FoReSee- Fossil Resource Markets and Climate Policy: Stranded Assets, Expectations and the Political Economy of Climate Change

Start of Project 10/2018
End of Project 09/2022

One likely consequence of climate policy is the rapid devaluation of fossil resource assets and of parts of the energy infrastructure (stranded assets). The owners of these long-lived capital assets have incentives to delay or even prevent the implementation of climate policy. The FoReSee project investigates how the danger of asset stranding and the reaction of asset owners influence the effectiveness of climate policies. The project develops policy measures that reduce the inertia of the energy system and quantifies distributional effects of different climate policies.

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Project results

The prospects for stranded assets were examined at various levels model-based and empirically. After studies of the American coal sector and European LNG assets, stranded assets in global natural gas trading and in new coal projects were quantified. Current estimates of fossil fuel producer profits at stake due to climate policies are particularly high. Empirical studies also show that investor expectations do react to climate policy developments, but do not (yet) have an impact on the "green" orientation of innovations. From a theoretical political-economic perspective, it became evident that climate policy uncertainty, which can lead to stranded assets, can be exacerbated by higher income inequality and a stronger general socio-cultural polarization (progressive-conservative) of voters. In addition, trade sanctions to establish a climate club for several countries with ambitious climate goals can be counterproductive. A review of the current literature emphasizes the importance of more future research on the political economy and distributional effects of stranded assets and of a shift of capital-intensive investments in the energy sector from fossil to re-newable projects.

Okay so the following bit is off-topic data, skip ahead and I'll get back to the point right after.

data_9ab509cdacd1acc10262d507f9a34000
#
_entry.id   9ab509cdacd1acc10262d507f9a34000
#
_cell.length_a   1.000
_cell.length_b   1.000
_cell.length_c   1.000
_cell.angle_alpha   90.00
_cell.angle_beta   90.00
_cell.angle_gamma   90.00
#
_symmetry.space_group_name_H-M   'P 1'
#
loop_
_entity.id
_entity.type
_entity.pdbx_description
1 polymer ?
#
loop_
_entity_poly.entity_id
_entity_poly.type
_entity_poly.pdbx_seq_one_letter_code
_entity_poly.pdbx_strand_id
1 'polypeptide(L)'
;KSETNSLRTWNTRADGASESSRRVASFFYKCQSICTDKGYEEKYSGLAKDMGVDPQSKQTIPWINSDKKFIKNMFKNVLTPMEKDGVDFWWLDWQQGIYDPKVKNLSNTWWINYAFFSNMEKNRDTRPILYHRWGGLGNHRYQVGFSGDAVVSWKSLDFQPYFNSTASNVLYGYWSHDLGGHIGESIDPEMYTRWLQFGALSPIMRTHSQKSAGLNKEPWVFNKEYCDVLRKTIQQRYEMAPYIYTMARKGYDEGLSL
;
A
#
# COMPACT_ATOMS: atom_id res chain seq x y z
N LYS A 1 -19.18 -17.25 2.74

Illustration of project results

One possibility to quantify the risk of asset stranding is to compare the asset utilization between several scenarios of future energy sector and climate policy developments. Indeed, there is high uncertainty how energy markets - globally and in the EU - will develop. Yet, in each scenario, the utilization of fossil assets will be different. Simply speaking, in a scenario with strong and early renewable expansion, existing fossil assets will become stranded soon. In constrast, a scenario with continuation of existing low ambition climate policies will see a further expansion of fossil fuel assets. The scenario cone visualizes the divergence between scenarios which grows the further we look ahead because uncertainty grows. 

Main Findings

  • Winners and losers of climate policy measures must be taken into account in their design, including com­pensation pay­ments if necessary.
  • The effects of climate policies on financial markets must be taken into account by political decision-makers.
  • Climate policy measures should be announced or im­plemented early and in a bin­ding manner over the long term in order to manage investors' expectations.
  • In general, further invest­ments in the fossil economy should be avoided.


Ansari, D., Holz F. (2019):
Anticipating Global Energy, Climate and Policy in 2055: Constructing Qualitative and Quantitative Narratives. Energy Research & Social Science 58: 101250.

Eisenack, K., Hagen, A., Mendelevitch, R., Vogt, A. (2021):
Politics, profits and climate policies: How much is at stake for fossil fuel producers? Energy Research & Social Science 77: 102092.

Hagen, A., Schneider, J. (2021):
Trade sanctions and the stability of climate coalitions. Journal of Environmental Economics and Management 109: 102504.

Hauenstein, C., Holz, F. (2021):
The U.S. Coal Sector between Shale Gas and Renewables: Last Resort Coal Exports? Energy Policy 149: 112097.

Sen, S., von Schickfus, T.M. (2020):
Climate policy, stranded assets, and investors’ expectations. Journal of Environmental Economics and Management 100: 102277.

Interview with Prof. Dr. Franziska Holz on the project FoReSee

June 2021, German